As time goes on, more and more businesses and agencies will turn to behavioral psychologist to help them better understand human thought processes and behaviors (bls.gov.)
How Much Does a Behavioral Psychologist Make?
The U.S. Bureau of Labor Statistics does not provide separate salary data for behavioral psychologist. However, clinical psychologists (which may include behavioral psychologists) on average earn earn $98.010, as of May 2021.
What Degree is Needed to Become a Behavioral Psychologist?
To become a behavioral psychologist, one will need to obtain a bachelor’s degree (B.S. or B.A.) in any field, preferably a psychology or social work field, a master’s degree in psychology (with coursework in cognitive and behavioral psychology) or a related field, and a doctorate (Ph.D.) in psychology with a focus on cognitive and behavioral studies.
Many aspiring psychologists, after earning a bachelor’s degree, apply directly to a doctoral program. However, requirements vary by program and not all doctoral programs lead to licensure.
A student with the career goal of becoming a behavioral psychologist will have to choose between a PhD and a Psy.D. Those who would like to focus on research usually obtain a PhD, while those students who enjoy working with patients in treatment choose to pursue a Psy.D. Both doctorates are equally endorsed by the profession.
It normally takes a student 4 years to earn a bachelor’s degree, 2.5 to earn a master’s degree, and between 5 and 7 years to earn a Ph.D.
What Do You Study in Behavioral Psychology?
During a graduate behavioral psychology program, students are introduced to various behavioral psychological theories, principles, approaches, techniques, and methods. They are also taught the difference between performance and cognition.
Most of the coursework centers on human development and research. In addition, these students take an in-depth look at abnormal, social, and personality psychology. Graduate behavioral psychology programs typically last a few years, and involve a thesis, and internship.
At the doctoral level, students are taught various research methods and approaches, in an effort to help them accurately interpret and analyze differing behaviors. They also learn how to detect and address child abuse, child neglect and unhealthy parent-child relationships. Moreover, doctoral students explore the relationship between human behaviors and gender identity.
Furthermore, they learn how to apply what they learned in class to “real world” scenarios. Courses may include: developmental psychology, personality disorders, behavioral problems, applied behavioral analysis, neuropsychology, severe mental illness, and behavioral medicine.
What are the Career Opportunities For New Graduates?
An entry level job for the behavioral psychologist may range from teaching to hospital work. Public agencies that help at-risk people (traumatized veterans, addicts, etc) develop better behaviors may put the just-graduated behavioral psychologist to work.
Public schools, law enforcement agencies and colleges sometimes have behavioral psychologists to talk to people in need of better habits. There are also many jobs in research for the behavioral psychologist – drug companies often need to analyze effects of medications and will use them to do this.
It is possible to be hired by a private practice that specializes in changing bad behavior for people who would like to lose weight, quit smoking or stop other negative habits. Eventually the behavioral psychologist may end up with an organization focused on therapy and changing habits.
What Careers are Similar to Behavioral Psychology?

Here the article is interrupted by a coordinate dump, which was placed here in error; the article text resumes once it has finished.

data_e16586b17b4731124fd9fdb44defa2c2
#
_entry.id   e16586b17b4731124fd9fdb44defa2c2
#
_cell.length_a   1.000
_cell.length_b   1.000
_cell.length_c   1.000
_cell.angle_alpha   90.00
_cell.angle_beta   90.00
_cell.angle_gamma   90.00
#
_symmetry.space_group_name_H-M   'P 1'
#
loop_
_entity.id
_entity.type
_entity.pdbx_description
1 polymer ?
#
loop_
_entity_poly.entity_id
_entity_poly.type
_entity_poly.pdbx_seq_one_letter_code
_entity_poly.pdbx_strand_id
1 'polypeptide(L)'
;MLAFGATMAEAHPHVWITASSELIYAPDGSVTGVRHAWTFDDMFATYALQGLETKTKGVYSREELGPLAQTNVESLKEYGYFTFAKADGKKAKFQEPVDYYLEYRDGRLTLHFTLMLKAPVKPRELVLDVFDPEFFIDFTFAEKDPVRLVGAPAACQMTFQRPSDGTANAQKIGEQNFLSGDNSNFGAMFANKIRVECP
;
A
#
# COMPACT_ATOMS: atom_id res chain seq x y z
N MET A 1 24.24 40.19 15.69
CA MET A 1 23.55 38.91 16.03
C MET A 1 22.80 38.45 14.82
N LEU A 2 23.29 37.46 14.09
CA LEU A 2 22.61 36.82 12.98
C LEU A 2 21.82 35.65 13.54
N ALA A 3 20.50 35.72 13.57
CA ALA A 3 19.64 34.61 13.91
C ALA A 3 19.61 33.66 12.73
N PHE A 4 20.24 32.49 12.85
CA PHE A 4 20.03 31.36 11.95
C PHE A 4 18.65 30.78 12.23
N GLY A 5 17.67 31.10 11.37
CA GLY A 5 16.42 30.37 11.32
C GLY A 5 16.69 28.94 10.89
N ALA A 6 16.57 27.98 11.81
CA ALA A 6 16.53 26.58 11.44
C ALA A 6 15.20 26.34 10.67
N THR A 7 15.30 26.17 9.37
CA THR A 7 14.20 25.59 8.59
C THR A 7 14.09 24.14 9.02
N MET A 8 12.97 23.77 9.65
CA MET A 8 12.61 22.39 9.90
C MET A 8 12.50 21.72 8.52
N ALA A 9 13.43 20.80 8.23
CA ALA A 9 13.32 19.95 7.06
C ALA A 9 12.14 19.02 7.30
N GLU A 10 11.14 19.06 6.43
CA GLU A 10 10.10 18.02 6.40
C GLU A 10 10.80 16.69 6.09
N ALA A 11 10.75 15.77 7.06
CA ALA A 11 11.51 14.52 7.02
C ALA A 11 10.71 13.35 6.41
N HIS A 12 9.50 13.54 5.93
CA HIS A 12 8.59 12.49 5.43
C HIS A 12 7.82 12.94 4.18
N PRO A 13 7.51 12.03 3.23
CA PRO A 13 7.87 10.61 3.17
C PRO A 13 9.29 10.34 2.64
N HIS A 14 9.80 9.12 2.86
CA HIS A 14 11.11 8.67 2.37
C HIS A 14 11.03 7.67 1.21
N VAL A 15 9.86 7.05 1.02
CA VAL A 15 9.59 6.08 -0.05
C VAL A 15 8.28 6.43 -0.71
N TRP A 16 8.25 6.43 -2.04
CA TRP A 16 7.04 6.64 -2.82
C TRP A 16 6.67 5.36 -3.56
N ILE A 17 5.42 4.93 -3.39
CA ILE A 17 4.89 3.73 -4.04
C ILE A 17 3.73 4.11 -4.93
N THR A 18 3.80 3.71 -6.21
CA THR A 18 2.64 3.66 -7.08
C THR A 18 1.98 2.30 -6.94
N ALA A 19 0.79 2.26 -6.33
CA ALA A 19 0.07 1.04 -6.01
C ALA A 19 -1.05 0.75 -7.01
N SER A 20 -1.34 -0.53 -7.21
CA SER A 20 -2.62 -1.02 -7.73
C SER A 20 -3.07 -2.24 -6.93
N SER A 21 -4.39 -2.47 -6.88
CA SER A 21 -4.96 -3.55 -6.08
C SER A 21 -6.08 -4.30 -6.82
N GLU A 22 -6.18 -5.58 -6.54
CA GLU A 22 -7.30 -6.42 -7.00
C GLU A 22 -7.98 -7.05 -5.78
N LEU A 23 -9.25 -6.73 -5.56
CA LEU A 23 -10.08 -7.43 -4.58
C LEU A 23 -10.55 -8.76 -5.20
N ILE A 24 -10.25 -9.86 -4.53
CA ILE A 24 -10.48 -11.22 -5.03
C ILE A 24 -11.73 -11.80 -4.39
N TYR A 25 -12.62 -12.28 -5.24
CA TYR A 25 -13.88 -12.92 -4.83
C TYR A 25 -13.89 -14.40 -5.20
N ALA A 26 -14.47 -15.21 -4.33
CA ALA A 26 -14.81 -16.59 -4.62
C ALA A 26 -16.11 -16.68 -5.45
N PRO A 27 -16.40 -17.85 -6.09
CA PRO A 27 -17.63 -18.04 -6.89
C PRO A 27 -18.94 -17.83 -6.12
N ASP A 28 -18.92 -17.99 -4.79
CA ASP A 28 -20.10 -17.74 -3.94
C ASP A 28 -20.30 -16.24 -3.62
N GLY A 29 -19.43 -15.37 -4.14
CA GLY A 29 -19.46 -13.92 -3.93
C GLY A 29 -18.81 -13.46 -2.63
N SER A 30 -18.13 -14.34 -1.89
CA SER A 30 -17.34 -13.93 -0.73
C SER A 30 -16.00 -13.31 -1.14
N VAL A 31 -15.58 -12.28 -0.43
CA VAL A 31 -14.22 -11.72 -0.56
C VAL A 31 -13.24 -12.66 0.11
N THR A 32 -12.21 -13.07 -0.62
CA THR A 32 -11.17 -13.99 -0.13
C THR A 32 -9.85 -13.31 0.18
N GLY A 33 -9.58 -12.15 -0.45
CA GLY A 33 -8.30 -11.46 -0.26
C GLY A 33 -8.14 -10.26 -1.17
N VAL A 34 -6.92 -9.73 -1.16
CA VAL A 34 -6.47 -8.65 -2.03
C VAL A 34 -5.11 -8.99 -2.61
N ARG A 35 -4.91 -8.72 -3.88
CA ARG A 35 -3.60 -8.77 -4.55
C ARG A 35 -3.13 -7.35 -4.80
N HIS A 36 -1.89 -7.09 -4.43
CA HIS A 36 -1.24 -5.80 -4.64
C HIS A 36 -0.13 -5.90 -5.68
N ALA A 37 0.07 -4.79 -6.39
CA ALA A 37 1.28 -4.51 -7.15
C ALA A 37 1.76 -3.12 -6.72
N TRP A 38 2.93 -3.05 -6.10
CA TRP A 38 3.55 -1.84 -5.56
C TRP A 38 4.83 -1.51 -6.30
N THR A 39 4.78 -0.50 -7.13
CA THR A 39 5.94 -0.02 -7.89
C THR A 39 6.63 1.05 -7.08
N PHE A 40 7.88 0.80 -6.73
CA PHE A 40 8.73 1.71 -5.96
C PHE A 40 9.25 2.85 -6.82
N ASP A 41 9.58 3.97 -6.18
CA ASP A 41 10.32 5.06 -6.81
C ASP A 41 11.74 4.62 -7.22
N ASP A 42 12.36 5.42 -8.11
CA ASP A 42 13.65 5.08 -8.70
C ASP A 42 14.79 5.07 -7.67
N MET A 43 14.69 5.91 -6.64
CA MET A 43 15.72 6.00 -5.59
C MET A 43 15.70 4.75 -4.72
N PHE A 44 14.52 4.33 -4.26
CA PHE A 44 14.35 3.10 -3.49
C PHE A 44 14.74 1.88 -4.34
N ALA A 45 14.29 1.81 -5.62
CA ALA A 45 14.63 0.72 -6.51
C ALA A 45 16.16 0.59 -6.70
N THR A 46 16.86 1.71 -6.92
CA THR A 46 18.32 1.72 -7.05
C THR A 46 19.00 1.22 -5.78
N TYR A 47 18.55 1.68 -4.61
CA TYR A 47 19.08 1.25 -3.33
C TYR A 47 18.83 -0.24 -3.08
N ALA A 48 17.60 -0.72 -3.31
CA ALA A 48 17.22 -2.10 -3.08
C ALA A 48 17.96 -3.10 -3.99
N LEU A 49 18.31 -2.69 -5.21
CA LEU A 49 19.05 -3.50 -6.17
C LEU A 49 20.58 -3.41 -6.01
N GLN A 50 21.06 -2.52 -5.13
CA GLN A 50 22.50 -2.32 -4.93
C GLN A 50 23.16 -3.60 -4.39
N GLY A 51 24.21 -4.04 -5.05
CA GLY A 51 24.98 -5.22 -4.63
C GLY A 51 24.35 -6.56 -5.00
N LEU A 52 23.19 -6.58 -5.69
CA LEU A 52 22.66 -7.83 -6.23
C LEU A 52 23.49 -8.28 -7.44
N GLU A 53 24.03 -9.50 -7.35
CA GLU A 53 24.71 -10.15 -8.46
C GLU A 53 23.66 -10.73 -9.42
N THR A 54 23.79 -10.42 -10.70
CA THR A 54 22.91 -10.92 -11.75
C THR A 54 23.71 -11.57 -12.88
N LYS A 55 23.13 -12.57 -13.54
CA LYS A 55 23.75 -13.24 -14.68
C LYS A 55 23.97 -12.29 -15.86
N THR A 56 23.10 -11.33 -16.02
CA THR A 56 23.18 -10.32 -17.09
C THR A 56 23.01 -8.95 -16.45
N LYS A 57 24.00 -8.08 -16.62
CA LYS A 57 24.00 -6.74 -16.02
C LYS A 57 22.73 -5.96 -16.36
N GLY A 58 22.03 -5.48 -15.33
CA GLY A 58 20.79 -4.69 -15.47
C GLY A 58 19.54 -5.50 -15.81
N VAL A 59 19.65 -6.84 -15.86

There are many careers that are related to behavioral psychology and not all of them require advanced degrees or years of education. Behavioral Health is a field where there is always a need for those with various levels of experience and education.
Behavioral Health Case Manager
As a behavioral health case manager, they are a part of a clinical team that assesses the patient and develops a service plan. They also document the patient’s progress as they go through treatment and maintain the clinical records as needed.
In addition to the care that they are receiving, the behavioral health case manager will also coordinate any additional care needed, like health and dental care. To be a behavioral health care manager, employers usually require a Bachelor’s degree in a related major or a combination of education and experience to meet the job requirements.
Behavioral Health Technician
Like the behavioral health case manager, another member of a clinical team is the behavioral health technician. They are a bit more “hands on” with the patients as they can lead group or individual counseling sessions and play a large role in developing and implementing the service plan for each patient.
Most health technicians are required to have either an Associate’s degree and three years of experience in behavioral health or a Bachelor’s Degree and one year of experience.
Board Certified Behavioral Analysts
A behavioral analyst is another part of the team as well. In addition to contributing to the care plan, they can collect data in case the plan needs to be altered, and oversees the implementation of the plan by the technicians. They can also act as the point of contact for community agencies for outside resources. It is more of a manager’s role than a technician. To be a behavioral analysts, most employers require certification and a year of experience.
What is the Difference Between a Behaviorist and a Psychologist?
Behaviorists and psychologists are both mental health professionals who study human behavior, however, they approach the study of human behavior from different perspectives.
Behaviorists are mainly focused on the study of observable behaviors and the ways in which those behaviors can be modified through external stimuli. Behaviorists believe that behaviors are typically learned through reinforcement and punishment, and that mental processes are not relevant or important to the study of behavior.
Psychologists, on the other hand, are interested in a wider range of mental processes, including cognition, perception, emotion, and personality. Psychologists may use a variety of methods, including observation, experimentation, and introspection, to study these mental processes. While behaviorists focus on observable behavior, psychologists are more interested in the internal thoughts, feelings, and processes that underlie any behavior.
Overall, behaviorists generally tend to be more focused on the study of specific behaviors and their causes, while psychologists manly are more interested in the broader range of mental processes that shape behavior.